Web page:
Let’s now see what each day of the Annapurna trip has in store …
Everyone flies into Kathmandu, Nepal, today. We meet you at the airport and bring you to our B&B for the night in Thamel, a district of Kathmandu. If you arrive early enough and wish to explore Thamel a little, you can just step out the B&B and you’re sorted: restaurants, shops and more are all right there.
Today is the start of an incredible adventure! After an early rise, we make our way from Nepal’s capital city, Kathmandu, to the small village of Jagat. The drive is long, but the lush greenery, sprawling rice paddies and quaint villages are incredibly beautiful to pass through. This is the perfect time for you to get to know your fellow hikers. Now is also a good time to mentally prepare and set your intention for the trek ahead.
We stop for lunch at Besisahar, a town set down in a wide, green valley as though done so with a postcard in mind. We then drive on to Jagat for the night. Besisahar is the starting point of the original, three-week Annapurna circuit trek. We’ve chosen to drive further than Besisahar given the new access roads.
After lunch, we head up into the mountains to reach Jagat for the night. The roads grow narrower and windier as the terrain steepens, and the towns and villages become smaller and remoter. Jagat is a little village surrounded by trees, steep mountains and cliff faces. We get excited just talking about it!
Another day of driving is on the cards today. From Jagat, we make our way to Chame, where we stop for lunch. Chame is a traditional village of stone buildings, reached via a set of stairs cut into rock. A colourful stupa sits atop the square-arched entryway. The village has plenty of small shops should you decide your snack stock needs a little extra padding.
After lunch, we continue our drive towards Pisang, a high and beautifully situated village divided into two parts: Upper and Lower Pisang. We are deep into the mountains now, with peaks rising towards the sky all around us. The village is surrounded by forest, but locals have cleared some land on the outskirts of town to grow crops like buckwheat. We stay the night in Lower Pisang before embarking on the start of our trek the next morning.
The start of our trek has arrived! We meet up with Sonam Sherpa, our awesome and highly experienced Annapurna circuit trek guide. Sonam’s job is to guide us on the trail, share his knowledge and understanding of local customs and the natural habitat, and keep us safe. He’s an integral part of our trekking team.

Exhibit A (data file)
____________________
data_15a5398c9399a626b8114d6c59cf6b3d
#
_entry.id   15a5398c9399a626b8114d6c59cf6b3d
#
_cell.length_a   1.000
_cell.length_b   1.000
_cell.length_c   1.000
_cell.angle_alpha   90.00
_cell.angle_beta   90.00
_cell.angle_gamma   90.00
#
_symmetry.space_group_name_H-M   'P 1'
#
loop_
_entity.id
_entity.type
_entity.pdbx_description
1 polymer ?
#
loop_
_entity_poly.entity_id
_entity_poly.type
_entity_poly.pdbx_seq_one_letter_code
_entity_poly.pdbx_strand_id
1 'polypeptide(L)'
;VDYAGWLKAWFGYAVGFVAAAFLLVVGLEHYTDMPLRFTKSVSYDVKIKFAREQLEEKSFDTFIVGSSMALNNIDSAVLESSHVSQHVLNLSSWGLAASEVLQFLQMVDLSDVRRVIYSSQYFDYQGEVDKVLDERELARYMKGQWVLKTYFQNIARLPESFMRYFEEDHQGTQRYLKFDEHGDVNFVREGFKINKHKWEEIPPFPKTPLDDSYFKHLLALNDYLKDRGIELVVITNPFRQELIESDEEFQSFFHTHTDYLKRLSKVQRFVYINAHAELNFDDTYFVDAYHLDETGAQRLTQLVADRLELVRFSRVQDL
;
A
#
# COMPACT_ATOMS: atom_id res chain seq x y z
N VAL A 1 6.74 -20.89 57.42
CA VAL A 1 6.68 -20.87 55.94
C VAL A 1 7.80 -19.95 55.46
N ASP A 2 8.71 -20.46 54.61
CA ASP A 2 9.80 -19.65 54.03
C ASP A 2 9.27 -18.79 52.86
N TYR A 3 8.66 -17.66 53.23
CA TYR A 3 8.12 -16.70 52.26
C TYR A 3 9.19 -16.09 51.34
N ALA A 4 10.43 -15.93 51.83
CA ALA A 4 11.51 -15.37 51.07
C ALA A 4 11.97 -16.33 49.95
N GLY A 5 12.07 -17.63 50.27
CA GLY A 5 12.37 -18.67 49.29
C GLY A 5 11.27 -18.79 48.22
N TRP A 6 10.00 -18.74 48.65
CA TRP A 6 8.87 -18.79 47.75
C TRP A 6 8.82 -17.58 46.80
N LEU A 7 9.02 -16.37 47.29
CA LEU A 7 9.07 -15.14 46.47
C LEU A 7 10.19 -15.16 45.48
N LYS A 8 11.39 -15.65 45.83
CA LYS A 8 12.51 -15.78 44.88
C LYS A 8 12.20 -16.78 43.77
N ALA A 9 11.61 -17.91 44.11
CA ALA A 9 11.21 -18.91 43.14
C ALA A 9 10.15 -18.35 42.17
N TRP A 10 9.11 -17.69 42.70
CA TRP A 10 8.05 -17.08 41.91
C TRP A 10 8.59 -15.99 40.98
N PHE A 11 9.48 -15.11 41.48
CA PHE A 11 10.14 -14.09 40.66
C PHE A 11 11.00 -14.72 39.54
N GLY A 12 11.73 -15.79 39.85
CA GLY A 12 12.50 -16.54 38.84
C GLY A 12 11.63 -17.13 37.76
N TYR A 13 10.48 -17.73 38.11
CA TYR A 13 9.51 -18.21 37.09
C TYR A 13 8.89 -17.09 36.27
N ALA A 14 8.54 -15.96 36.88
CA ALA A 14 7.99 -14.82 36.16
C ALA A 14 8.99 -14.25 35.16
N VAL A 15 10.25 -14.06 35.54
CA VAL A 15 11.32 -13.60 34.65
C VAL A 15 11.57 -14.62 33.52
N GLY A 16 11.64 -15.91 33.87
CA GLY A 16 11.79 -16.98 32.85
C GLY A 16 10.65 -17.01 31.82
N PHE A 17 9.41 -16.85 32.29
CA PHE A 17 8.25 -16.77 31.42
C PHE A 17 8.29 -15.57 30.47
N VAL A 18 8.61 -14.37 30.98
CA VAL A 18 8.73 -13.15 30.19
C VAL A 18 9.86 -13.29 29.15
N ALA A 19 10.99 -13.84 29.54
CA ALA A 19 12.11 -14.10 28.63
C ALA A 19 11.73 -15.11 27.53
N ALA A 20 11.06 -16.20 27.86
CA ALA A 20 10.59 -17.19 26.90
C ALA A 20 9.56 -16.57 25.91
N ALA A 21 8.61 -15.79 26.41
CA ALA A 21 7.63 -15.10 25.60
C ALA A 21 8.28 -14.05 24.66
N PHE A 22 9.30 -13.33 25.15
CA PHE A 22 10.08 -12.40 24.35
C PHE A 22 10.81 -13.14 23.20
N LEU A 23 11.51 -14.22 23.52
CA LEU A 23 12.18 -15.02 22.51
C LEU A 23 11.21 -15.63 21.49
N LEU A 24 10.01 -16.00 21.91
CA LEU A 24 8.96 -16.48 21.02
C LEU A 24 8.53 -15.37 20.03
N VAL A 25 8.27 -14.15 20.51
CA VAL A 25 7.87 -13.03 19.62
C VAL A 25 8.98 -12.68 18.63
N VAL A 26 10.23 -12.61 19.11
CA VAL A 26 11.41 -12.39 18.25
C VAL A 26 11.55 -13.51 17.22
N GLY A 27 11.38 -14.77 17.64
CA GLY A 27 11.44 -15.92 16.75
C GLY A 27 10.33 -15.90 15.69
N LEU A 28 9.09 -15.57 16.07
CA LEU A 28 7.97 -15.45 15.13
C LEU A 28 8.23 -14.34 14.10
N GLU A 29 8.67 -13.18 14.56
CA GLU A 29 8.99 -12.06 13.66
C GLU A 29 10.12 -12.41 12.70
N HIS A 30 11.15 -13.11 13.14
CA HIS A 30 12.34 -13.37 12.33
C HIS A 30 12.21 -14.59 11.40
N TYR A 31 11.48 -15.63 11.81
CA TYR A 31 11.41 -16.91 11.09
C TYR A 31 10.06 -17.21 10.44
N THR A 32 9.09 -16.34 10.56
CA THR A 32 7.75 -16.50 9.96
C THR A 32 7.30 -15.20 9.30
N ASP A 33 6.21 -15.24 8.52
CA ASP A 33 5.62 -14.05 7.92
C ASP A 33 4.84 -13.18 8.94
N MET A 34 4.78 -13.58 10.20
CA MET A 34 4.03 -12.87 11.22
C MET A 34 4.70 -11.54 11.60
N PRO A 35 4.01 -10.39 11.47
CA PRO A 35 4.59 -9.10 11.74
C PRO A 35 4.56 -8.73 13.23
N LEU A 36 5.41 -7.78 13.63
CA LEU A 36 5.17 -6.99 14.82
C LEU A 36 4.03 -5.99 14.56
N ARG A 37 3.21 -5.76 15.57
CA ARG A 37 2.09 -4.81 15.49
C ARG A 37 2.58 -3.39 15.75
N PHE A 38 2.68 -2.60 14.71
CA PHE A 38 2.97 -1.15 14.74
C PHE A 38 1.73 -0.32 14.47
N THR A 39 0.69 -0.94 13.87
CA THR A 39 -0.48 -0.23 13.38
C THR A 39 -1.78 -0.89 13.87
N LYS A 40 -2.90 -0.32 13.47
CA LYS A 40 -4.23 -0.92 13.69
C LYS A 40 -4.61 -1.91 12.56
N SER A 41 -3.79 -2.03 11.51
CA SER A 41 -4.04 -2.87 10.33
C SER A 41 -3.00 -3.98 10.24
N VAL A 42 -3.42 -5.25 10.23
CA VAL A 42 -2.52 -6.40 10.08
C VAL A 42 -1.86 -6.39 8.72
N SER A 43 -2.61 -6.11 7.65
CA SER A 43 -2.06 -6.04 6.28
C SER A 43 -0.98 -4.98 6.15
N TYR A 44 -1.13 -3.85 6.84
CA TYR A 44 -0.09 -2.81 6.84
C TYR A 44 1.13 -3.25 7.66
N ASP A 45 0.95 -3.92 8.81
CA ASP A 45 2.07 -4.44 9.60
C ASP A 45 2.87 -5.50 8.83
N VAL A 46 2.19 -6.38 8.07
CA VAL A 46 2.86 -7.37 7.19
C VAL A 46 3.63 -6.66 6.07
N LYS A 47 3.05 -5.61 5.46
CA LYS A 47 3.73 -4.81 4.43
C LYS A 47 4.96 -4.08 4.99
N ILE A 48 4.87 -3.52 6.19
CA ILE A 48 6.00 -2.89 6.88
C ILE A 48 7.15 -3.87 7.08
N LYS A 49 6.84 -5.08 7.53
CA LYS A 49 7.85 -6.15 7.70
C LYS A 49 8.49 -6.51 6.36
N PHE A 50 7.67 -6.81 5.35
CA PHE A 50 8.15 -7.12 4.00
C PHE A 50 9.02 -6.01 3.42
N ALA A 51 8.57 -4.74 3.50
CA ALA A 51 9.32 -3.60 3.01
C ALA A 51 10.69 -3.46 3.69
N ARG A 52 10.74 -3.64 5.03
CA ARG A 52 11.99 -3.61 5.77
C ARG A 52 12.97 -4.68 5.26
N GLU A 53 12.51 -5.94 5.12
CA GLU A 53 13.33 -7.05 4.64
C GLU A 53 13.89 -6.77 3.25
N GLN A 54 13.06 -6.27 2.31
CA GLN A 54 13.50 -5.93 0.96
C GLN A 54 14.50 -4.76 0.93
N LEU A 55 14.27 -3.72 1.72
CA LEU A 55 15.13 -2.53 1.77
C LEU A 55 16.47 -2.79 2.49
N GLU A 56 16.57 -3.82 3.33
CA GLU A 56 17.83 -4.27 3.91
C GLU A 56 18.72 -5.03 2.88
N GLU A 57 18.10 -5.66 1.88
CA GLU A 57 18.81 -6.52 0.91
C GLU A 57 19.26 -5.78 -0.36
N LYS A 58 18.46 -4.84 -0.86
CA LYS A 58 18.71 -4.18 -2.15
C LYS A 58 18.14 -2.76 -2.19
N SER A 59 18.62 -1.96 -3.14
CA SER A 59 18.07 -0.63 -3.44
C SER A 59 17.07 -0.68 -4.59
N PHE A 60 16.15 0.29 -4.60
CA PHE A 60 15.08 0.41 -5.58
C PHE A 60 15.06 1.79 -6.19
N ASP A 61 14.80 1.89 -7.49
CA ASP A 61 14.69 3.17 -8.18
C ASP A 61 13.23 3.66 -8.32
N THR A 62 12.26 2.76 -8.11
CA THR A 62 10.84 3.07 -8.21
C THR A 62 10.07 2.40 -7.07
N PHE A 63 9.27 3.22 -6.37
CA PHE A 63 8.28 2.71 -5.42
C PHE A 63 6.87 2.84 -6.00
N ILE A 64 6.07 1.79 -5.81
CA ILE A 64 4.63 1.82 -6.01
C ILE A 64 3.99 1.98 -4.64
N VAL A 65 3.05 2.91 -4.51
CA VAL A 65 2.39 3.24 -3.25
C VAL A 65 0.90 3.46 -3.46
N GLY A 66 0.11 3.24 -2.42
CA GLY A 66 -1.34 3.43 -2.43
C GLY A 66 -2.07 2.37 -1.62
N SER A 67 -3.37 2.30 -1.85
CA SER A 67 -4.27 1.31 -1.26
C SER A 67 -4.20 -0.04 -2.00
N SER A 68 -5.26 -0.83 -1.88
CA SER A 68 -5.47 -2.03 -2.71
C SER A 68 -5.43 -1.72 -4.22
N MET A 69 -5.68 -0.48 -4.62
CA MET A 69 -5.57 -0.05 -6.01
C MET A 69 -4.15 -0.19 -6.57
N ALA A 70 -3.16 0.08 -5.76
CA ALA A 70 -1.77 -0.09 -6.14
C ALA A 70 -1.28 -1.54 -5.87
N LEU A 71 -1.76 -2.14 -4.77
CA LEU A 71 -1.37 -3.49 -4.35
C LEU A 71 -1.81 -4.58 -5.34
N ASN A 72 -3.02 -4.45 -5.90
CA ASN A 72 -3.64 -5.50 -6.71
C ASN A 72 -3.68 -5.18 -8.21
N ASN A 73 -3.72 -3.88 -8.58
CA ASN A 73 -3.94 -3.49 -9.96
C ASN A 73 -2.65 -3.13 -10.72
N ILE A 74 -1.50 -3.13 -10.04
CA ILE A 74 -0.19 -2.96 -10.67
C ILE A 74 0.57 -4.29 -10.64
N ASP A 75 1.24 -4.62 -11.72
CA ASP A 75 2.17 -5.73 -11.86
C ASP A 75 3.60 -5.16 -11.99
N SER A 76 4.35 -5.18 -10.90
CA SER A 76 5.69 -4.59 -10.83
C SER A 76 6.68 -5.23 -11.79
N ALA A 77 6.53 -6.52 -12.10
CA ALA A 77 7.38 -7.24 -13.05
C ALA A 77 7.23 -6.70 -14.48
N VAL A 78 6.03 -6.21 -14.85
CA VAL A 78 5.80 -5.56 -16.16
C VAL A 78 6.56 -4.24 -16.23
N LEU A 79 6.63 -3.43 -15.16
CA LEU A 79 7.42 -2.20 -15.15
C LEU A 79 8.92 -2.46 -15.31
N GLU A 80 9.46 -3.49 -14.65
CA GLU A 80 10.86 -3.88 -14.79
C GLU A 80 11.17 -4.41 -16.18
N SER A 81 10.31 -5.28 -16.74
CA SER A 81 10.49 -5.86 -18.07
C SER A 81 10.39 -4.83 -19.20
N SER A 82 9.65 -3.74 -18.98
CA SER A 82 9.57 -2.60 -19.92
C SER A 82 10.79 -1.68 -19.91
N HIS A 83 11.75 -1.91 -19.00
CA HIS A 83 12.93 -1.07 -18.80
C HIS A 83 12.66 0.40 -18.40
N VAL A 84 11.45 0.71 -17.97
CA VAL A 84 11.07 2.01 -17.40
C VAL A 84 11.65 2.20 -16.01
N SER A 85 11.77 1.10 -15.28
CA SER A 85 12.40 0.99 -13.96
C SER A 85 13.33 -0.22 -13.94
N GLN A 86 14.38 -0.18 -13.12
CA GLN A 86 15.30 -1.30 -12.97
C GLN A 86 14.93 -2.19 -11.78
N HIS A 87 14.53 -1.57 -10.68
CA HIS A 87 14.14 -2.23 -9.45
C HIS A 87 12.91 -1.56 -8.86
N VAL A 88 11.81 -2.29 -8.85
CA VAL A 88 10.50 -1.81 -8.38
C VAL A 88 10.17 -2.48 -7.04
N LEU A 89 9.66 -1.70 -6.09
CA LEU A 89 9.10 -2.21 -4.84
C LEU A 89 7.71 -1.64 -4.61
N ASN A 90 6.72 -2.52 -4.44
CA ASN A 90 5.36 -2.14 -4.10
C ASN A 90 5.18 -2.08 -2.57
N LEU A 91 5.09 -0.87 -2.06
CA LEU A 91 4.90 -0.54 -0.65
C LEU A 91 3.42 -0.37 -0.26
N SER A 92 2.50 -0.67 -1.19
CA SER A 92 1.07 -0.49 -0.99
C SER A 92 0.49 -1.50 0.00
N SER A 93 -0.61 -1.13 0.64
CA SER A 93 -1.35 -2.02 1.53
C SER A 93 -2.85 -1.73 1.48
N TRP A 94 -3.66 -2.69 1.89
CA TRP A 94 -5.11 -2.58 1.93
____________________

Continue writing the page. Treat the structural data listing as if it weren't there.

From Lower Pisang, we start with a short climb to Upper Pisang. We then head northwest up the Marsyangdi river valley. Today’s trek is arguably the most beautiful stretch of the entire Annapurna circuit, with breathtaking views. To the south of the trail, one can see the magnificent Annapurna II and III and to the north Pisang Peak. We also pass through a handful of small villages, like the picturesquely placed Braga. Braga is a small, old village that sits on a steep, rocky slope leading up to a series of jagged limestone pillars. At the highest point of Braga is one of the region’s oldest Buddhist monasteries, which is open to visitors.
Our destination for today is the town of Manang, which has a population of roughly 7,000. We spend three nights in Manang to help our bodies acclimatise to the high elevation. You’ll see the fields where residents grow maize for the yaks they herd. And you’ll see said yaks all over, even wandering the streets on occasion. There’s a distinct Tibetan influence in Manang.
“When it comes to picturesque, panoramic viewpoints and breathtaking backdrops, the Annapurna circuit does not disappoint.” Eden Ayers
Today we embark on a scenic round-trip hike to Kicho Tal (the ‘Ice Lake’). The hike involves a climb of 1,000 m, so while it’s short, it’s tough. The outing also helps our bodies to acclimatise, in keeping with the adage to ‘trek high, sleep low’. In other words, it’s good to introduce yourself to a higher altitude but then recover overnight in a lower one.
Kicho Tal is an incredibly beautiful lake. It’s surrounded by snowy mountains, including Tilicho Peak, and you’ll be blown away by the pristine lake itself. There a small gold-and-white stupa on the lakeshore, indicating the lake’s significance in the local culture. The lake hike also holds appeal as being a quieter offshoot of the main Annapurna trail. One really feels the remoteness here.
Today is another acclimatisation day. We take it slow and spend our day resting, playing games, reading, exploring Manang, and also visiting the Himalayan Rescue Associations Clinic. The clinic is in Manang and has an important role to play in the safety of locals and visitors to this part of the Nepali Himalayas. You can learn about the rescue efforts of the association during the infamous 2014 Nepal snowstorm disaster, as well as the changes that have been brought about in the wake of that event.